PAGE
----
As we have clearly been in an extremely crafty mood these past few weeks, it’s no surprise that I wanted a piece of the Cubby Kit action.
A few parent bloggers have been chatting about these exciting boxes filled to the brim with crafty fun and as I consider myself to be a rather crafty mother, I found myself somewhat interested in what exactly the little brown box, known as a cubby box, entailed.
Not only did I discover more about the Cubby Kit appearing on the blogosphere, but id also received an email, which gave me a full introduction to the Cubby Kit from those behind the idea!
I didn’t need all that much convincing and within a blink of an eye, I’d already replied agreeing to give it a try.
So… What exactly is a Cubby Kit?
Cubby Kit is a subscription based service where every month a well presented box of crafty fun is delivered direct to your door, addressed to your child.
Within this box of crafts you will find a brightly coloured sheet highlighting the months theme along with three different activities to complete. The activities all contain their own bits and bobs alongside a brightly coloured instruction booklet, all placed in their very own paper bag. Once children have completed the activities, they will find lots of extra craft materials within the box, so the little crafter will have plenty to keep them going till next months box of surprises.
There are two subscriptions available for children aged 3-4 or those aged 5-6
For me, the idea behind Cubby Kit is a fabulous one! Children get everything needed for each activity within the box (even down to the scissors).
Harley is actually 2 years old but is showing a real interest for crafting, so we decided to have this addressed to Harley and Alice-Sara his 9-year-old sister.
The box arrived quickly and I really can’t fault them on presentation, the box was nicely packed within sheets of sky blue tissue paper, everything had a cute cubby sticker placed on it, and each item was labelled well.
First impressions were excellent and I couldn’t wait to get this out when Alice-Sara returned from her sleepover.
The months theme was “Space” and the three activities given, were, Mushy Martians, Constellation Chart, 3D Rocket Picture.
Each projects instructions were displayed really clearly, with the use of both words and pictures making this great for those visual learners like my little man who has Aspergers Syndrome.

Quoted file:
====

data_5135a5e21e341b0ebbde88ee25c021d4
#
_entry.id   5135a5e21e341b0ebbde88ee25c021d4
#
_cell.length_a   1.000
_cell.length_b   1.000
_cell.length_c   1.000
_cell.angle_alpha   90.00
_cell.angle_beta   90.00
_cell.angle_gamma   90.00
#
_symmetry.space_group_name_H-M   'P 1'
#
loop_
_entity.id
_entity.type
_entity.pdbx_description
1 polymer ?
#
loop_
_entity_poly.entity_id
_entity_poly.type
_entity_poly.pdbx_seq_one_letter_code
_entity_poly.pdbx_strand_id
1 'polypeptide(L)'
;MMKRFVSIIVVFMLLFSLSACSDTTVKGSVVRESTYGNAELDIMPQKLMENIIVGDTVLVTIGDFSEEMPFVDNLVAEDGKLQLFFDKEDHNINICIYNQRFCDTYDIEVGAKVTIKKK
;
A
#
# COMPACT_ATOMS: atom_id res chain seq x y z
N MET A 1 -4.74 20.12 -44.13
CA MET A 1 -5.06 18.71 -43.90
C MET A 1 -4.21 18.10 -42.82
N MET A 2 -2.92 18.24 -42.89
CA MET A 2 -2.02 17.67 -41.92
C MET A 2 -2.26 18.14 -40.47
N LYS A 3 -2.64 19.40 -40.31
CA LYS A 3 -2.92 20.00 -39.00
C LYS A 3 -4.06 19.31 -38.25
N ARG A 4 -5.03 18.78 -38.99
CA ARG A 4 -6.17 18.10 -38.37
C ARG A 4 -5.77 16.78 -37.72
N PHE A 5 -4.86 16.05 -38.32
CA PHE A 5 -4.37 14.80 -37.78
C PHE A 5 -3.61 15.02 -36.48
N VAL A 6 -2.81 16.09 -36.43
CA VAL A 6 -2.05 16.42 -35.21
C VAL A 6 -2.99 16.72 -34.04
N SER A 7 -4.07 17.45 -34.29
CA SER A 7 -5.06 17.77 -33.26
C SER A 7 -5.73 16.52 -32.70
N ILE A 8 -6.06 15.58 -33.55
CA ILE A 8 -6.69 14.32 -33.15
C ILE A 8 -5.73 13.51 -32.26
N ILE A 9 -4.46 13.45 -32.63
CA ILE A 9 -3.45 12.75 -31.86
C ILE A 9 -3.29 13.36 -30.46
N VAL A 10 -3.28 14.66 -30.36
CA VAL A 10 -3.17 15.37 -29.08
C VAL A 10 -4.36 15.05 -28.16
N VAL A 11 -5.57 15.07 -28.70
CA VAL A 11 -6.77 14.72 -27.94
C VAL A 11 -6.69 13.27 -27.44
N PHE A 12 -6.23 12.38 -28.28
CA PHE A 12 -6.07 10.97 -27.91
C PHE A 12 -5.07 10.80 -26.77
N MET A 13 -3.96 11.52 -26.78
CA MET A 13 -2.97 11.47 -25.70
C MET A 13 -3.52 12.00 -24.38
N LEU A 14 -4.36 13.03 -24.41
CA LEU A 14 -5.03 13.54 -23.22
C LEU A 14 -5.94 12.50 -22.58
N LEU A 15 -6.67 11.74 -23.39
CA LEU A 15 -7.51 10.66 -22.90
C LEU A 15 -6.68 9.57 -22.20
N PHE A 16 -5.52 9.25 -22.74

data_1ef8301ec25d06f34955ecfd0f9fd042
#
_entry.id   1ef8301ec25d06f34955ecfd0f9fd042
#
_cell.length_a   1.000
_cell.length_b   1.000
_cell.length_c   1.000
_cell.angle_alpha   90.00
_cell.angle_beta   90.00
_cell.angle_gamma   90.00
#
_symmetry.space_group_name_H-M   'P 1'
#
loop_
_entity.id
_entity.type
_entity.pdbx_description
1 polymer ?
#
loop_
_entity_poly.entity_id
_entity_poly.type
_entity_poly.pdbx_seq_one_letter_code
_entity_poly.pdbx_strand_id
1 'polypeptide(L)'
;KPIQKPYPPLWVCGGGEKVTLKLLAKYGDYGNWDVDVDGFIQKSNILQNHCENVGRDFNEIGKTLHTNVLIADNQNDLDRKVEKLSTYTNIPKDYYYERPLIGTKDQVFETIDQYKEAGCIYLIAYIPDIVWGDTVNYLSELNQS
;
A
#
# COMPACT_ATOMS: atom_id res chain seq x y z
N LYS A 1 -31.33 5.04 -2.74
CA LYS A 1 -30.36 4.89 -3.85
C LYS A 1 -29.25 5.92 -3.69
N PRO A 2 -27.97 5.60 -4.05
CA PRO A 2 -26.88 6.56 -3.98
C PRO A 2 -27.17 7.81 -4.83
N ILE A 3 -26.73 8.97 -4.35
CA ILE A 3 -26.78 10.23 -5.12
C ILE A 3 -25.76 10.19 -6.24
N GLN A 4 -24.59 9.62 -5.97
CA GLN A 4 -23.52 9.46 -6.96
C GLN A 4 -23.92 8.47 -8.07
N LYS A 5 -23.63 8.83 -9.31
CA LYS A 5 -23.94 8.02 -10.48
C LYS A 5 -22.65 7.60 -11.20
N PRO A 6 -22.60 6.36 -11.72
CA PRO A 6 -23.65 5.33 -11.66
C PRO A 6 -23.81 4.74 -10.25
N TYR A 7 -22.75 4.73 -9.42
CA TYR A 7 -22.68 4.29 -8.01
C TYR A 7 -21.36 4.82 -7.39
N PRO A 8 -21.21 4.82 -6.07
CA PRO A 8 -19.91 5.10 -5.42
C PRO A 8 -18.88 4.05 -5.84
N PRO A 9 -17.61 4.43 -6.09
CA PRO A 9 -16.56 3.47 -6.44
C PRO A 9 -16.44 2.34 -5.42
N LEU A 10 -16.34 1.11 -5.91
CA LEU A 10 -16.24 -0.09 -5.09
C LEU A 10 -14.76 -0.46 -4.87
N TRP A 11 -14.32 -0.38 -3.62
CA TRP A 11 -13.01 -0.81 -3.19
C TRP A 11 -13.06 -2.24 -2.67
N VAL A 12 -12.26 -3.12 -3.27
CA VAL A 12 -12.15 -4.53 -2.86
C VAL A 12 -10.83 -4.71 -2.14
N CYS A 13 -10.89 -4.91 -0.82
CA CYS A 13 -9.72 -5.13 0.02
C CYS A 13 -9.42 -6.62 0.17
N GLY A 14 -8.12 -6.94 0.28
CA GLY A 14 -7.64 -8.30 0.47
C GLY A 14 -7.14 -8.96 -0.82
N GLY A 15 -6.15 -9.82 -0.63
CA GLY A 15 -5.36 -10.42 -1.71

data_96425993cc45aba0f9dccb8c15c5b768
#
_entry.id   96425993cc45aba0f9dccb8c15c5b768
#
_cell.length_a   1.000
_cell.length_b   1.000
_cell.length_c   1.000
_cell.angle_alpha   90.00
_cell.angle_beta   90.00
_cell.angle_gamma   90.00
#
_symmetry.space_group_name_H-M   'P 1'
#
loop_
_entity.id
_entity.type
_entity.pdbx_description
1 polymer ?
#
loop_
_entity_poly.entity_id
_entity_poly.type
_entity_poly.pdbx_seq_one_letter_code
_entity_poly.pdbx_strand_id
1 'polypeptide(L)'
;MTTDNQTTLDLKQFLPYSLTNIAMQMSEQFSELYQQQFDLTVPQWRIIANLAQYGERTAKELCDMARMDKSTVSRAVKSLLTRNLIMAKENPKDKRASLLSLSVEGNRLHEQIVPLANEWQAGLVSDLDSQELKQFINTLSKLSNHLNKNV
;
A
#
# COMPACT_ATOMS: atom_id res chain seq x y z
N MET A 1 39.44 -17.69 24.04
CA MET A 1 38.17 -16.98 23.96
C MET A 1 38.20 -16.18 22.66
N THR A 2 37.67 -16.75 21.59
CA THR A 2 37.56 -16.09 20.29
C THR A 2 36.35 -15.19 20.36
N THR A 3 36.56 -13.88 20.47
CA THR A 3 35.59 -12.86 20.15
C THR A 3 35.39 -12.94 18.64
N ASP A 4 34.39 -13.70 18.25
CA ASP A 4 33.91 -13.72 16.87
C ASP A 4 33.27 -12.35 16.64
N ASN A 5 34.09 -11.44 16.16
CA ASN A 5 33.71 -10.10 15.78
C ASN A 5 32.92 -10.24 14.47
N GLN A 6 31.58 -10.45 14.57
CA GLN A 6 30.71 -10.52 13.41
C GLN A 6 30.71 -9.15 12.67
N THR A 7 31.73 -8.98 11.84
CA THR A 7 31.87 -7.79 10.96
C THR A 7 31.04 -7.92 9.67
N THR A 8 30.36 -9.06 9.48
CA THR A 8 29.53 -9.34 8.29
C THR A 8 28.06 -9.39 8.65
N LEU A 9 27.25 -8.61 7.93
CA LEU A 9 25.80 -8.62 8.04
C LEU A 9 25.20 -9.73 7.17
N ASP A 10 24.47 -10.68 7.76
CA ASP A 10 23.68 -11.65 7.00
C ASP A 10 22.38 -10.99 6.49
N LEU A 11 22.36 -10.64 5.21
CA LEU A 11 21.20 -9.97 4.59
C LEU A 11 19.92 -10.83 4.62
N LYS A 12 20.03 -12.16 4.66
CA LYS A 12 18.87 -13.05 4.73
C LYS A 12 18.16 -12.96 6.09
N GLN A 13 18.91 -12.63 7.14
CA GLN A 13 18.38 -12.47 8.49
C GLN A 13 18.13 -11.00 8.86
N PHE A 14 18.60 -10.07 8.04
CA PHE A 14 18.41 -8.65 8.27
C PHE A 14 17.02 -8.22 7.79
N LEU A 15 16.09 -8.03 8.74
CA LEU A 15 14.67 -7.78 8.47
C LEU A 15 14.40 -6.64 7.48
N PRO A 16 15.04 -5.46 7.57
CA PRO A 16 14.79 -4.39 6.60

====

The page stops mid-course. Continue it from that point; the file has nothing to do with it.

This all kind of reminded me of my days at pre-school, what with the cute little tub of PVA glue supplied with little spatula. Our box was a sample box for the purpose of a review so I am not sure how much additional material a child is given to see them through the month as the supply box contain a small handful of these.
One thing I will note, is given the box is designed for smaller children, my daughter who is 9 enjoyed the 3D Rocket Picture, and the Constellation Chart, a great deal. I personally felt that both these activities were also great for her age group.
The first activity started was that of the 3D Rocket picture. All the materials were supplied with nothing missing. We did however get out our own felt tip pens to give Alice-Sara more variety of colours to use for the colouring in of the rocket. Harley (the toddler helped with the gluing, sticking and sprinkling of glitter, which he seemed to enjoy. The activity didn’t last more than half an hour to complete and both children seemed impressed with the end results.
Above the finished 3D Rocket Picture… Note, the ribbon was not added as Harley decided to run away and hide it, seriously, we’re still looking! 🙂
Next up the children decided to get going with the Constellation Chart. Little Man (aka A boy with Aspergers) who is 11 years old, at this point declared that he had learned about this topic at school and it would be in the interest of both his brother and sister, if he helped!